How can we get communications security right?
Steve Bellovin et al:
Architecture matters a lot, and in subtle ways.
I am enough of a techno-pessimist to believe that baking surveillance, control and censorship into the very fabric of our networks, devices and laws is the absolute road to dictatorial hell.
The exploitation of lawful intercept is more than theoretical.
If you have something that you don't want anyone to know, maybe you shouldn't be doing it in the first place.
What you tell Google you've told the government.
Chaos Computer Club:
The largest European hacker club, "Chaos Computer Club" (CCC), has reverse engineered and analyzed a "lawful interception" malware program used by German police forces. It has been found in the wild and submitted to the CCC anonymously. The malware can not only siphon away intimate data but also offers a remote control or backdoor functionality for uploading and executing arbitrary other programs. Significant design and implementation flaws make all of the functionality available to anyone on the internet.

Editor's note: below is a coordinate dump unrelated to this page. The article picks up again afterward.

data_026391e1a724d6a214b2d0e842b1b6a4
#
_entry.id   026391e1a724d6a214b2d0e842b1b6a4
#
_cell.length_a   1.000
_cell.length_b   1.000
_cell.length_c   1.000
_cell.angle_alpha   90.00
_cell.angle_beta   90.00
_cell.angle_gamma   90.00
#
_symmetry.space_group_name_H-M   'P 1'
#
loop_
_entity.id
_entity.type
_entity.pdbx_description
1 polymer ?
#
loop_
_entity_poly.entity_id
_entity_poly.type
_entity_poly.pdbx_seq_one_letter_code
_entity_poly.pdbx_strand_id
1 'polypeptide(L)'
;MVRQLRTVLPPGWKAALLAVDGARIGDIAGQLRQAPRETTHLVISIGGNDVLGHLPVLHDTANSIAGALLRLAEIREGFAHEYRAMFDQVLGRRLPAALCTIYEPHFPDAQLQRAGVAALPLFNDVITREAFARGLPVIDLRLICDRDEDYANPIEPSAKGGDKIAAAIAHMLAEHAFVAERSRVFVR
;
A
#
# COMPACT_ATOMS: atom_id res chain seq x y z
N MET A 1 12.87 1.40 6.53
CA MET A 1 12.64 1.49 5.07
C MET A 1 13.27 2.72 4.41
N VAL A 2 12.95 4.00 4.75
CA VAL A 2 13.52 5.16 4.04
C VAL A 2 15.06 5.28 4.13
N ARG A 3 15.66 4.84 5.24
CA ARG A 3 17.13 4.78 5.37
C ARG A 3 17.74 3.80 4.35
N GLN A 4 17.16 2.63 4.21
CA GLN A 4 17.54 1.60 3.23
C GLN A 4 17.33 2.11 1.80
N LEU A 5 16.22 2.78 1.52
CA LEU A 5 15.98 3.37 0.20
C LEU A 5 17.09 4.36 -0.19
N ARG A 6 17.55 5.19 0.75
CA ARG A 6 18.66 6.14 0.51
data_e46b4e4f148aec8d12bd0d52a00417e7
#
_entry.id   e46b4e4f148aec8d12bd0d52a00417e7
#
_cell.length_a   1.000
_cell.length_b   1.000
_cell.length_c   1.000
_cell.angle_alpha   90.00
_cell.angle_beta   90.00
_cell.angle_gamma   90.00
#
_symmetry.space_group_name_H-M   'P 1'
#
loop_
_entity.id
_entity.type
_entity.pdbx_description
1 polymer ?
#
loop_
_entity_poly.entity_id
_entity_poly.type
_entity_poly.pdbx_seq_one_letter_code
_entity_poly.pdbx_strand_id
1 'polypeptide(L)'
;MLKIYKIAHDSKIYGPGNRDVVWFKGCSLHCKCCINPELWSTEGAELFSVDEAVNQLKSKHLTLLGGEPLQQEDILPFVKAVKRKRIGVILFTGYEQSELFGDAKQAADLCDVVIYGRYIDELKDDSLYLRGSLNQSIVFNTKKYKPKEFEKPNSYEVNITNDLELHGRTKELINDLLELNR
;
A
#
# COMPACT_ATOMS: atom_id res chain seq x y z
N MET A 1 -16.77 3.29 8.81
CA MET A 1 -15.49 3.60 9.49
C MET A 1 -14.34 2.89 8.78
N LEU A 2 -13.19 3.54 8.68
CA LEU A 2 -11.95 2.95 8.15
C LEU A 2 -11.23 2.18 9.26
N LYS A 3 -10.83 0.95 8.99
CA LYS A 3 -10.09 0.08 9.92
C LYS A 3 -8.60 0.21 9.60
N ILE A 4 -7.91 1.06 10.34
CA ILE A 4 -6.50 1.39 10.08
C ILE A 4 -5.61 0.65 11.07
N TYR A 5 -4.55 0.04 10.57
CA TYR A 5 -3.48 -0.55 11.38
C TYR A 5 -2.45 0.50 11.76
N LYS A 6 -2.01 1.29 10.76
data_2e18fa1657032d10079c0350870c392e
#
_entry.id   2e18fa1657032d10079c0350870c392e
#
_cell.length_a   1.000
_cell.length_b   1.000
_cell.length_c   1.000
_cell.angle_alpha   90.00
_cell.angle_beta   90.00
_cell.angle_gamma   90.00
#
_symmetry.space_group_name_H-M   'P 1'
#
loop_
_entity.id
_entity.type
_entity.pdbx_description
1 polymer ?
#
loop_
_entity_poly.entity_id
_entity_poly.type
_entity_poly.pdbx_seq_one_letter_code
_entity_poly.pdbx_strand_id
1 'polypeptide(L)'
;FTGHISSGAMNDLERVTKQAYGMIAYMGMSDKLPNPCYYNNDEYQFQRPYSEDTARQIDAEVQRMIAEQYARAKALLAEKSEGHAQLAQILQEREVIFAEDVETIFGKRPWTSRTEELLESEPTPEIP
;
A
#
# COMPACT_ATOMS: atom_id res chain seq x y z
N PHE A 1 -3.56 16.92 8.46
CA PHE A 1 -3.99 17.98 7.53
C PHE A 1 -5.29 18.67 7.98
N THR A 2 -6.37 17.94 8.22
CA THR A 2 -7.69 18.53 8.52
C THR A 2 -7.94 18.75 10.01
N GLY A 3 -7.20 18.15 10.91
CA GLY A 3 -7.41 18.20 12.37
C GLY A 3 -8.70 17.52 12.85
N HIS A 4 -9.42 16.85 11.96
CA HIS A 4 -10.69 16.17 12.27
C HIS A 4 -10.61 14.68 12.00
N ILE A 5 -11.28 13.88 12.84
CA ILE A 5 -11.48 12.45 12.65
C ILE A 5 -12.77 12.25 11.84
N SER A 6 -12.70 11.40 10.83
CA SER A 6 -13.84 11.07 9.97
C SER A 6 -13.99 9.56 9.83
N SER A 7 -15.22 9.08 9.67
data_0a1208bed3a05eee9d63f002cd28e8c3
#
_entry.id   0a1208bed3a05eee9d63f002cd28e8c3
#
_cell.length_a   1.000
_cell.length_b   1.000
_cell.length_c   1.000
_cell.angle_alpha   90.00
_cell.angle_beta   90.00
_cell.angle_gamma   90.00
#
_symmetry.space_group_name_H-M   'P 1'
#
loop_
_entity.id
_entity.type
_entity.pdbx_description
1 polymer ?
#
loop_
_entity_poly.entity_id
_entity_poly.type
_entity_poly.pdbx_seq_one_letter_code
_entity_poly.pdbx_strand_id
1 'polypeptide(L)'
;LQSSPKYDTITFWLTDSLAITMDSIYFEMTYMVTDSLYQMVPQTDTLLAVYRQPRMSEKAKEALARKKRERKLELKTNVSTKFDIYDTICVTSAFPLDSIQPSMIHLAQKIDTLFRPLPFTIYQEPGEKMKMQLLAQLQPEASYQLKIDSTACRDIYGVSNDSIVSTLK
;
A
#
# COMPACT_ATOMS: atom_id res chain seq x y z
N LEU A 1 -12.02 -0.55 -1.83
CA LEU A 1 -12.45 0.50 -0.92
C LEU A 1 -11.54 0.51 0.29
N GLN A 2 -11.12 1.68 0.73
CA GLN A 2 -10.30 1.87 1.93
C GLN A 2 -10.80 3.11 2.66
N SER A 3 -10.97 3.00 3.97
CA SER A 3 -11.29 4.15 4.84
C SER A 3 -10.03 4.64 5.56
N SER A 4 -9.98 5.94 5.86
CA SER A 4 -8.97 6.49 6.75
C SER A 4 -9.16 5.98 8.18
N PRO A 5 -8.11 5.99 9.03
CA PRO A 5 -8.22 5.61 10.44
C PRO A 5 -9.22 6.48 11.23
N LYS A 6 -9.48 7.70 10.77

Anecdotal data suggest that digital searches are becoming common.
Noam Cohen's friend:
Privacy is serious. It is serious the moment the data gets collected, not the moment it is released.